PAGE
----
Olympian Housing: Fourteen years ago, Vancouver faced a serious housing problem. Activists launched a red-tent program to raise awareness about homelessness and the lack of a national housing program. Now that the city of Vancouver and the country as a whole have a better handle on homelessness, the need for the red-tent program is over, or so they thought. The longboard community from around the world spoke out and said loud and clear to the IOC and RG Vancoc, that they don’t need some fancy condo to stay in at the Olympic village, no sir, they preferred to camp in the Village plaza in repurposed red-tents. They insisted that they like camping; it’s true! So with the insistence of the Olympic longboarders, urban camping for Olympic athlete was officially made an option. Way to go folks, an inspiration to us all—tread lightly on the earth!
Olympic Green Legacy: When Toronto threw its name back into the hat for the 2024 games, Vancouver was certain to win. When asked why the IOC should pick Vancouver over Toronto yet again, one of the local organizers said. “We have the mountain roads and the hay-bales to make these games a success.” The local organizer, who wished to remain anonymous, went on to say, “Besides we already own the podiums.” This was a fact that couldn’t be argued with, as the Vancouver 2024 games proved to be the greenest ever, even re-using the podiums from the 2010 game and only slightly modifying the street banners. The mascots were even repurposed, as they simply needed a change of clothing. Though many eyes rolled as the as the mascots were rolled out: Quatchi in his weightlifting tights and Miga in her track-and-field strip, Sumi in his green down-hill leathers and aero-lid was an instant success. The surprise new mascots were the Marmotto twins, the half-Marmot-half sea-otter twins (based on now extinct pacific coastal mammals) were featured in street-luge double’s attire for the closing ceremonies. What began as a marketing ploy has taken hold of the public’s imagination and heart. It has just been announced that Street-luge Doubles will be featured as a full Olympic sport at the next games in South Africa, after this year’s debut as a demonstration sport.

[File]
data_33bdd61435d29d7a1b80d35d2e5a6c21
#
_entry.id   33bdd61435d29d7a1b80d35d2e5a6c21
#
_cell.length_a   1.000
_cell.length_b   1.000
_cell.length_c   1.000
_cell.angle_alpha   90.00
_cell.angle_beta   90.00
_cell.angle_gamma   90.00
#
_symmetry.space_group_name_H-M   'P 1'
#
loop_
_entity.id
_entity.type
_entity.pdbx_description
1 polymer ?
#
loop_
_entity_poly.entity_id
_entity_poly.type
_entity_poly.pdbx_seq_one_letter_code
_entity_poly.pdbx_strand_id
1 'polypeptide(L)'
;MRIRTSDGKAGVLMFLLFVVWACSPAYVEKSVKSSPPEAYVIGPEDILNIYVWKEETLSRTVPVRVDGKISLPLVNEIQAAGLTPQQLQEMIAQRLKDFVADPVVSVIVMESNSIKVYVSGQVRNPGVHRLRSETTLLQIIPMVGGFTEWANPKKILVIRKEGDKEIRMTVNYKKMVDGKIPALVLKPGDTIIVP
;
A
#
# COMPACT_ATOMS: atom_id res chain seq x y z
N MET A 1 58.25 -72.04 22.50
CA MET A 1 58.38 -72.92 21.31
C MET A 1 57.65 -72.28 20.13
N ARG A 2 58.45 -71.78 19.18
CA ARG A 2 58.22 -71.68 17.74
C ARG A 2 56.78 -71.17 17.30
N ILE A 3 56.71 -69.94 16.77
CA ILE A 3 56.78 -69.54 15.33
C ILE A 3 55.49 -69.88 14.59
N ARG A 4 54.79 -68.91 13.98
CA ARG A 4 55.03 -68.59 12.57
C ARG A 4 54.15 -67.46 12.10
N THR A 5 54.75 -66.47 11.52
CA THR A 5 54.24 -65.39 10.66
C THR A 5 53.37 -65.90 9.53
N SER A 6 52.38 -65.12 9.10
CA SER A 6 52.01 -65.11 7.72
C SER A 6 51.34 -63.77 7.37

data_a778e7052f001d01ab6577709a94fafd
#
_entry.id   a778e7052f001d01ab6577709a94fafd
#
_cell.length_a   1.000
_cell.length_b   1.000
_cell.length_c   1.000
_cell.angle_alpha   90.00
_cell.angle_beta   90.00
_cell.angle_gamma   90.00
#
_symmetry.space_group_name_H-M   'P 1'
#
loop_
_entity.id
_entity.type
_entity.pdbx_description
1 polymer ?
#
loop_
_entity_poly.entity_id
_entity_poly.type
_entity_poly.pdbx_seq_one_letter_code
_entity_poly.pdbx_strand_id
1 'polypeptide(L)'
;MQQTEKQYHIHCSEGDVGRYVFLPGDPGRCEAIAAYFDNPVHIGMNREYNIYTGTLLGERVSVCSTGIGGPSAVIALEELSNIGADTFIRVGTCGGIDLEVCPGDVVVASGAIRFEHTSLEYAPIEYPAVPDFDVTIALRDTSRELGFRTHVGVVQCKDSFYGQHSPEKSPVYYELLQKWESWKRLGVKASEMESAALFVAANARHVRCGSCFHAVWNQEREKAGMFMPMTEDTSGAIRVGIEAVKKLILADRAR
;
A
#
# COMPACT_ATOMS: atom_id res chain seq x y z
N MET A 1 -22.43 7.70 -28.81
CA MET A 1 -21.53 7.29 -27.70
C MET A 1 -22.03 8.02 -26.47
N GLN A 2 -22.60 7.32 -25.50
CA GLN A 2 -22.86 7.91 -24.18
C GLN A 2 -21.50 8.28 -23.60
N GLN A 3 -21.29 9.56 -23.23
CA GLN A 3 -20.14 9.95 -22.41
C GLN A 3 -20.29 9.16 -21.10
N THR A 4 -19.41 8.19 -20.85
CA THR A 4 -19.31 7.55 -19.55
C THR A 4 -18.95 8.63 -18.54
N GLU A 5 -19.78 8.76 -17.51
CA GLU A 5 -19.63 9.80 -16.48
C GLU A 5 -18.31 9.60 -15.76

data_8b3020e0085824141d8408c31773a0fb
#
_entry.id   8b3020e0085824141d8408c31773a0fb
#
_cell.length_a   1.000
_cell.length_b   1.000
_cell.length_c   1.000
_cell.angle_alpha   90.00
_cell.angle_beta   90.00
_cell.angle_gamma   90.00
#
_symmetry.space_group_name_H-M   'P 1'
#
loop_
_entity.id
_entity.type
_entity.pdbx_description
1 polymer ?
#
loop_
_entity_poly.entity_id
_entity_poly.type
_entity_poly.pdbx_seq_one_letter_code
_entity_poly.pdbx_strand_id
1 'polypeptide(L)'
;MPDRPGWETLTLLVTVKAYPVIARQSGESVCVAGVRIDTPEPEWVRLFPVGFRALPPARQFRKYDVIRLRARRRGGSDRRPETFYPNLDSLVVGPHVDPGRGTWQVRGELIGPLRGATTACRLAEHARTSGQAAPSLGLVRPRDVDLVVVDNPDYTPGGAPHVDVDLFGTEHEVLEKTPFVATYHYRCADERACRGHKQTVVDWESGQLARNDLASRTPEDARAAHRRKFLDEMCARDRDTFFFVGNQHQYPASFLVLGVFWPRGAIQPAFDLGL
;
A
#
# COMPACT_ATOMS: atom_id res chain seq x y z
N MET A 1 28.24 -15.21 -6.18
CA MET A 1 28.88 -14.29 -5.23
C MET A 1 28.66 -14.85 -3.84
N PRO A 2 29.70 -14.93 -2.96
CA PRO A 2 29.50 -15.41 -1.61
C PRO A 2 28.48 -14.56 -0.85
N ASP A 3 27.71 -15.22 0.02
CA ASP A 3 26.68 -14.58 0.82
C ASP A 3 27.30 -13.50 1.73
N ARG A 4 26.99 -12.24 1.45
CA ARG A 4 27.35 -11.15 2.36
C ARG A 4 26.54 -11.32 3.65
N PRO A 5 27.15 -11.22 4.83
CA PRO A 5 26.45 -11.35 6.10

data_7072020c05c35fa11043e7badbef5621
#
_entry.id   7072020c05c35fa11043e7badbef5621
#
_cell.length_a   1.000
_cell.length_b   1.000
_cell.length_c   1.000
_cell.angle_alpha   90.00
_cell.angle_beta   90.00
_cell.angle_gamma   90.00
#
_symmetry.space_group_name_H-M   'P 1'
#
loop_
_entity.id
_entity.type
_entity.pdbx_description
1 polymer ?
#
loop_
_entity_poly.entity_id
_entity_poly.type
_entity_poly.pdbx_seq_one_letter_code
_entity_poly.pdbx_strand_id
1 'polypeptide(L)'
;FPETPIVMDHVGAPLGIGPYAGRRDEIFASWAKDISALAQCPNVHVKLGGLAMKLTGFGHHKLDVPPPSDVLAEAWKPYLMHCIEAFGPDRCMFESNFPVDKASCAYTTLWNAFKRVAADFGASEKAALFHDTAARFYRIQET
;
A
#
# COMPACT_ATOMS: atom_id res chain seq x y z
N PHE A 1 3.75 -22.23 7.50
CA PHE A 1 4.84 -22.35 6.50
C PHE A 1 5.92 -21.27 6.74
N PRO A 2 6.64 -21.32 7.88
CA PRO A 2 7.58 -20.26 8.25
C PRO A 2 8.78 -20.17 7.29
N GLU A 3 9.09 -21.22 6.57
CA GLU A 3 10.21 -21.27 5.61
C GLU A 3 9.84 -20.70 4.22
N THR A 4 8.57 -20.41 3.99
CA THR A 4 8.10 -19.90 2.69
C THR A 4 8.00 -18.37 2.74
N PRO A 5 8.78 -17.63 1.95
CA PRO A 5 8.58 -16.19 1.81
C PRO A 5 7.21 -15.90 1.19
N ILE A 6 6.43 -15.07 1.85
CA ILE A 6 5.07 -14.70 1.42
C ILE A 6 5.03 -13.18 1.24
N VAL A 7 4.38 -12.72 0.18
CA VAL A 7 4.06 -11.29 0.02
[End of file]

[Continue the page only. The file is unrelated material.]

The future of downhill skateboarding: An Olympic journey. When asked if they thought that they would ever grace an Olympic podium, the entire Canadian team shook their heads, no-way, but then there they were on our retro-repurposed podiums donning their medals for all to see.
To Host Olympics again; it is unlikely that it will be in the next 16 years, but then again, we have a tendency to surprise ourselves, and we really know how to have a good time. If the world needs a great party, maybe Vancouver will host again in another 16 years, but in the mean time maybe we can host the IGSA World Cup?
(originally posted on Silverfish longboarding)